Megha Agrawal, a native of Laloo's Patna, is a computer engineer at Citigroup in New Jersey. Earning, at age 23, a five-figure salary well above the national average of $44,389, she represents the highest earning subgroup in the United States: Asians.
According to new data from the US Census Bureau, Asians have a median income of $57,518, nearly 30 per cent higher than the national average. Indian Americans are among the fastest growing immigrant groups in America. As per the 2000 census, the Indian American population is nearly 1.7 million, about 106 per cent more than the 1990 census number. They are also one of the wealthiest and best-educated communities. And 58 per cent of this group (above age 25) has a college degree.
As the community continues its financial ascension, a few trends are emerging, including an increase in the number of women entering the male-dominated field of computer sciences, like Agrawal. Malini Arora, a vice president at Citigroup, agrees: “I'm seeing more women come in at younger ages, from college.” At Megha's level, the ratio between men and women is 60-40, which is still pretty good and higher than what it used to be. But, says Arora, up the corporate ladder, there aren't many women–Indian or otherwise–because of long hours. Instead, she sees more women in consultancy due to flexible timings.
Another growing trend is a rise in the number of Indian Americans choosing the legal profession, where salaries are more than $100,000. Sonal Shah, founder of Indicorps, a non-profit organisation that encourages Indians across the world to actively participate in India's progress, sees this: “As the community grows, more young people are getting into policy, law, international development–things that wealthier communities are able to do.” Shah’s day job is as a vice president at investment bank Goldman Sachs.
One reason behind the success of the Indian diaspora, she says, is that people who came in the 1950s and '60s had graduate degrees or fellowships and didn't have to take on debt: “They could go straight into service jobs. And they knew education was the only way out. Our parents were willing to give up anything to send us to the best colleges. That's payback 10 times over.”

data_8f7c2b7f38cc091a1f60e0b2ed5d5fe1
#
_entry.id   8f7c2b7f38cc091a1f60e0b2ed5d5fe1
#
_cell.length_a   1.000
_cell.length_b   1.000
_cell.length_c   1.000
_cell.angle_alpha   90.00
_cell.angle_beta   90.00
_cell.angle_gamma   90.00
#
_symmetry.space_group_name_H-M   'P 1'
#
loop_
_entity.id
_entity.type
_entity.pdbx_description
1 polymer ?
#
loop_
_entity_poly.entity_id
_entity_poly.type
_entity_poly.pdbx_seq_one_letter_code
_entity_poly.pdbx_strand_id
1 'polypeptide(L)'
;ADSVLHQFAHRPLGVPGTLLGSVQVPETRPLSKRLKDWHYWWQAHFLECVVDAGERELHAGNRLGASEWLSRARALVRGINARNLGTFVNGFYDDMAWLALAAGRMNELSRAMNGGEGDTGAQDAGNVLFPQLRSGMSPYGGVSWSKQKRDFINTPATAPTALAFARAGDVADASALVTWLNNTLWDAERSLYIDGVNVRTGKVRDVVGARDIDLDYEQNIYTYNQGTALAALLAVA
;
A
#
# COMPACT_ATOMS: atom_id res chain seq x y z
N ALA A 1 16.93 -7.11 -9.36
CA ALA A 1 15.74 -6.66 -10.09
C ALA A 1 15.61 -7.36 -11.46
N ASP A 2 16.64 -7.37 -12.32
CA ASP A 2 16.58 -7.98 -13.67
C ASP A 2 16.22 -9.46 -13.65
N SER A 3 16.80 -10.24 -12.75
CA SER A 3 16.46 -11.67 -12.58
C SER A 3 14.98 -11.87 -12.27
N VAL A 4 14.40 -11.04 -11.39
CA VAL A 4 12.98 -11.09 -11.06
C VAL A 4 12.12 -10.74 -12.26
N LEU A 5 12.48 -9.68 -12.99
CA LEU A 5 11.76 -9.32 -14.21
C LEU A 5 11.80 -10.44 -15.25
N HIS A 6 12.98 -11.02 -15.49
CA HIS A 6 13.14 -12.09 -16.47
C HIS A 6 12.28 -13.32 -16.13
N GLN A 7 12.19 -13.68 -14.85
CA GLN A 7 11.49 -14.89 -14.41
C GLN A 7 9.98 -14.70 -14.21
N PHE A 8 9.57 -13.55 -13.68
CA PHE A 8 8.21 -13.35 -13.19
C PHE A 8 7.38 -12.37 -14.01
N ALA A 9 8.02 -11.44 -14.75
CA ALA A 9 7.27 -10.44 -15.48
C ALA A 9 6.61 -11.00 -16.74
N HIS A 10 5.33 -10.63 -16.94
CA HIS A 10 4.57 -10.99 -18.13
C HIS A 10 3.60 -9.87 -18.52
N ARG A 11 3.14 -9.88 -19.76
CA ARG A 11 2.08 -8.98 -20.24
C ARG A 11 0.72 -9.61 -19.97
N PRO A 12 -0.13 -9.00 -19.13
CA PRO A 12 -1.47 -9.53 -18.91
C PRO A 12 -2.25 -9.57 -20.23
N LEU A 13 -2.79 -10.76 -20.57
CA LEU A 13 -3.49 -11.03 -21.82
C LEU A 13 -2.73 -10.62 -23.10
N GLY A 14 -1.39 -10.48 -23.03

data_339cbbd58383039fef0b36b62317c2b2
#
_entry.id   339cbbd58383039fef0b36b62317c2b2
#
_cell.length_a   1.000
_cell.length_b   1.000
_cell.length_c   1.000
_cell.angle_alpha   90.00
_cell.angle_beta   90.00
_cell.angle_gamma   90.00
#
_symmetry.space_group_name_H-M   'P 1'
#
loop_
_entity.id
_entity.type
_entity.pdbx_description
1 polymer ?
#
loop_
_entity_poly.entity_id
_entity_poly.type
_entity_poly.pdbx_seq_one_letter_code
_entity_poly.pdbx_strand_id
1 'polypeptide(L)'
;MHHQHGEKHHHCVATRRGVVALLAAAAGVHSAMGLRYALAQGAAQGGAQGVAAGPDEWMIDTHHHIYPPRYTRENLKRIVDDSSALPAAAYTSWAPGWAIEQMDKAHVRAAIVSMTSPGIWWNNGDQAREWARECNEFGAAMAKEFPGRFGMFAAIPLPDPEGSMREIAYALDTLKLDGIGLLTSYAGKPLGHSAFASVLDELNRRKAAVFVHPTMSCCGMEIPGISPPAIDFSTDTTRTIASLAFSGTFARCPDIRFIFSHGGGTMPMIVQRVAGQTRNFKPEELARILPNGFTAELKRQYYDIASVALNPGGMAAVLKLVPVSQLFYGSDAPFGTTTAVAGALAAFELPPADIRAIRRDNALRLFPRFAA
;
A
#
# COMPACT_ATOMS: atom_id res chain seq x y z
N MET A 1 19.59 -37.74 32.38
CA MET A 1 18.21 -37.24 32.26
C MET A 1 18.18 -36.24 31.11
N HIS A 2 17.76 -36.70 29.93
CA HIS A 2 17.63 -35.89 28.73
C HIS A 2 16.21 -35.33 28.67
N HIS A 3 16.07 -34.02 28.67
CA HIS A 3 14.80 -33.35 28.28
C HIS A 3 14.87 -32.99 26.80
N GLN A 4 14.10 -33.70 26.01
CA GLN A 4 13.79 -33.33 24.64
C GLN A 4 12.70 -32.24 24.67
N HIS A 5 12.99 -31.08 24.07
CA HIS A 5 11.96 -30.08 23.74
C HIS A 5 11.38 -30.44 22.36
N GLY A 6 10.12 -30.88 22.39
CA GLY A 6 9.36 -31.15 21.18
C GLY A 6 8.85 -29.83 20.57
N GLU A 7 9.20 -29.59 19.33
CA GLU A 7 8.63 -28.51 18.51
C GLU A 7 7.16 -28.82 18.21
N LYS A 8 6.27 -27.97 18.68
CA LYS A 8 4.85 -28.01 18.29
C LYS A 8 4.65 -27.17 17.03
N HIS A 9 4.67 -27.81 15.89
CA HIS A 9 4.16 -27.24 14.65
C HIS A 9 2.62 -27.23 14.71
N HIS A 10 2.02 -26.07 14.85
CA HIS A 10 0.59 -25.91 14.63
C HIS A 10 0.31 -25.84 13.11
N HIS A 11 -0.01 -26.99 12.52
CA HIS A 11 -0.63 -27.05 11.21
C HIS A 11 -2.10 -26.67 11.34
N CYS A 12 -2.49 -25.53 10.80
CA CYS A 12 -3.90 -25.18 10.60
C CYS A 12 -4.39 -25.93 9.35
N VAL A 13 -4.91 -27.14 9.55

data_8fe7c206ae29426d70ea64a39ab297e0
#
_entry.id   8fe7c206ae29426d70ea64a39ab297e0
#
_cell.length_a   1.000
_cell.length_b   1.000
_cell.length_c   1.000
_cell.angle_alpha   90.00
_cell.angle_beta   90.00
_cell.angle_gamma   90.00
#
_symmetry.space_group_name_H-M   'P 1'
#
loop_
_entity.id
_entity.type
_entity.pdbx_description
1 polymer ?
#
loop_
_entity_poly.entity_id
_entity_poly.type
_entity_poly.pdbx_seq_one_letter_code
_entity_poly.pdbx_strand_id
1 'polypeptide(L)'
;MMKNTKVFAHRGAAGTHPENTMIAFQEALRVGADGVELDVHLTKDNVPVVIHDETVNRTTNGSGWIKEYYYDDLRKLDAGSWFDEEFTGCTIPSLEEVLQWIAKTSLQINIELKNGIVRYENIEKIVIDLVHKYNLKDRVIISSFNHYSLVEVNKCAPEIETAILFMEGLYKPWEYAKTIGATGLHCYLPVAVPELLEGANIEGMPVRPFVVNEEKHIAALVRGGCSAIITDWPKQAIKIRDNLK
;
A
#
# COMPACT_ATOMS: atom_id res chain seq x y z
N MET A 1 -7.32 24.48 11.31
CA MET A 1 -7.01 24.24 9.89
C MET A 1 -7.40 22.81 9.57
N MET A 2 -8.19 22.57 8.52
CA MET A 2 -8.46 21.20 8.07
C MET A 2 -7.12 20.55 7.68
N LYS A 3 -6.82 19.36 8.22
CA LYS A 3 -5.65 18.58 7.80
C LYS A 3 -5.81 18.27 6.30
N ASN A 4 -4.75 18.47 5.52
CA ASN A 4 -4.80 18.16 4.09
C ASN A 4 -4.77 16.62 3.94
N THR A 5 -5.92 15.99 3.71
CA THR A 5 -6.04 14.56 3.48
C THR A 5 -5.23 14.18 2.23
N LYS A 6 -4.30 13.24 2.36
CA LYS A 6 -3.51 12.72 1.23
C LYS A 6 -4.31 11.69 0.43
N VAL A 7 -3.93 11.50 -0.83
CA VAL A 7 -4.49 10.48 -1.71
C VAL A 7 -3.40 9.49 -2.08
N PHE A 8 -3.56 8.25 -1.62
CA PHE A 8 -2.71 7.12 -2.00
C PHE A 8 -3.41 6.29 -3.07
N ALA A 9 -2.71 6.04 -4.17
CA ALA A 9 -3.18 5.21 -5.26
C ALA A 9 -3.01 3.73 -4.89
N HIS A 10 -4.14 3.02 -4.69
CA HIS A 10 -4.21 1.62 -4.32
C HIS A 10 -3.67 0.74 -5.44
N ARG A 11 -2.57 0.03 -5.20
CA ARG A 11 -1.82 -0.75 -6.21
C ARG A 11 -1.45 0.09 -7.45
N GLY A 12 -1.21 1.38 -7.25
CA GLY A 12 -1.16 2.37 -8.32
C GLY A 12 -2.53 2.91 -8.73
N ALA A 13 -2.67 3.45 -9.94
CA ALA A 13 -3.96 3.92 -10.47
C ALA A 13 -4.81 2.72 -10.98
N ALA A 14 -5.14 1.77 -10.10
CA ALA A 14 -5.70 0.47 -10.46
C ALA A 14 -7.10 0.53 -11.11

Bharat Bhargava, 68, is a prime example. Bhargava came to the US in 1962 to pursue an MBA at Harvard Business School and stayed on. After working at Wachovia Securities for 24 years, he is now president of Bankworld Inc, a Washington DC area-based management consulting firm advising in the fields of banking and capital markets in developing countries. Bhargava was appointed Associate Director for the Minority Business Development Agency at the US Department of Commerce by George Bush Sr and lives in Fairfax County in Virginia, an area with a median household income at $88,133 and home to many Indians. He says one reason Indians in America have been successful is that they are very hard working and the “environment rewards your hard work”.
And Indian-Americans are sharing their wealth. For a 2004 project at Harvard on diaspora philanthropy, Mark Sidel, professor at Iowa University, researched the Indian diaspora and found that they have been “increasingly generous” to causes in India, ranging from health, agriculture and education to religion and community development. “The spirit of generosity, there is no doubt, is growing,” he says. “The numbers are hard to pin down, but we are talking about tens of millions of dollars at least, each year, in multiple channels.” This, says Sidel, is very impressive because it occurs at all income levels, including Megha's. The oldest of three sisters, she says she “supports and funds the extravagance” of her sisters, both of whom are currently undergraduate students in the US.
1,678,000 Americans of Indian origin in 2000. A 106% increase over 1990.200,000 Indian-American millionaires 43.6% Of Indian-Americans in the workforce are employed as managers or professionals 35,000 Indian-American physicians 300,000 Indian-Americans in hi-tech >5,000 Indian-American professors15% Of Silicon Valley start-up firms are owned by Indian-Americans
Source: US-India Political Action Committee